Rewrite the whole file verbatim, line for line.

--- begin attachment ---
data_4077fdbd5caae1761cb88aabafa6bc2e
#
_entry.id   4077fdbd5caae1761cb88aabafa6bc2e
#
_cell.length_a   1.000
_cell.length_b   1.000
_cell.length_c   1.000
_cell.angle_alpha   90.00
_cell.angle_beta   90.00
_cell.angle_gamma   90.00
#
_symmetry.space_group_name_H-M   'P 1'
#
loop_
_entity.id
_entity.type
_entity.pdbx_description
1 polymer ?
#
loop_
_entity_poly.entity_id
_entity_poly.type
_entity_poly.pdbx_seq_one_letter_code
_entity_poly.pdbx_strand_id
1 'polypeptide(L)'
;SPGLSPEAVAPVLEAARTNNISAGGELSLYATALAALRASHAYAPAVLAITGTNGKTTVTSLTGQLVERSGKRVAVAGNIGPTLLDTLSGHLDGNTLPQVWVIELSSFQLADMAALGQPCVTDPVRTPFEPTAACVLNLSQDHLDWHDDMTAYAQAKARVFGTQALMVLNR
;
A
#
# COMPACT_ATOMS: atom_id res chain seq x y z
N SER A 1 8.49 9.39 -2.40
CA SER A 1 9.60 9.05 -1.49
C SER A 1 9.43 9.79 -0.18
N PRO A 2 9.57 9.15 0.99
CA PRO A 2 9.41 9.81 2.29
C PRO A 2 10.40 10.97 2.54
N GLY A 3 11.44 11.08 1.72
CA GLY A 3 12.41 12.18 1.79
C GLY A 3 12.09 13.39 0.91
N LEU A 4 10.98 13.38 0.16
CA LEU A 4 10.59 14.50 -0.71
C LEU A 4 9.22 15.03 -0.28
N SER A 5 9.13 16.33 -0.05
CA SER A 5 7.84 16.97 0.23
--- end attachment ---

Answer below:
data_4077fdbd5caae1761cb88aabafa6bc2e
#
_entry.id   4077fdbd5caae1761cb88aabafa6bc2e
#
_cell.length_a   1.000
_cell.length_b   1.000
_cell.length_c   1.000
_cell.angle_alpha   90.00
_cell.angle_beta   90.00
_cell.angle_gamma   90.00
#
_symmetry.space_group_name_H-M   'P 1'
#
loop_
_entity.id
_entity.type
_entity.pdbx_description
1 polymer ?
#
loop_
_entity_poly.entity_id
_entity_poly.type
_entity_poly.pdbx_seq_one_letter_code
_entity_poly.pdbx_strand_id
1 'polypeptide(L)'
;SPGLSPEAVAPVLEAARTNNISAGGELSLYATALAALRASHAYAPAVLAITGTNGKTTVTSLTGQLVERSGKRVAVAGNIGPTLLDTLSGHLDGNTLPQVWVIELSSFQLADMAALGQPCVTDPVRTPFEPTAACVLNLSQDHLDWHDDMTAYAQAKARVFGTQALMVLNR
;
A
#
# COMPACT_ATOMS: atom_id res chain seq x y z
N SER A 1 8.49 9.39 -2.40
CA SER A 1 9.60 9.05 -1.49
C SER A 1 9.43 9.79 -0.18
N PRO A 2 9.57 9.15 0.99
CA PRO A 2 9.41 9.81 2.29
C PRO A 2 10.40 10.97 2.54
N GLY A 3 11.44 11.08 1.72
CA GLY A 3 12.41 12.18 1.79
C GLY A 3 12.09 13.39 0.91
N LEU A 4 10.98 13.38 0.16
CA LEU A 4 10.59 14.50 -0.71
C LEU A 4 9.22 15.03 -0.28
N SER A 5 9.13 16.33 -0.05
CA SER A 5 7.84 16.97 0.23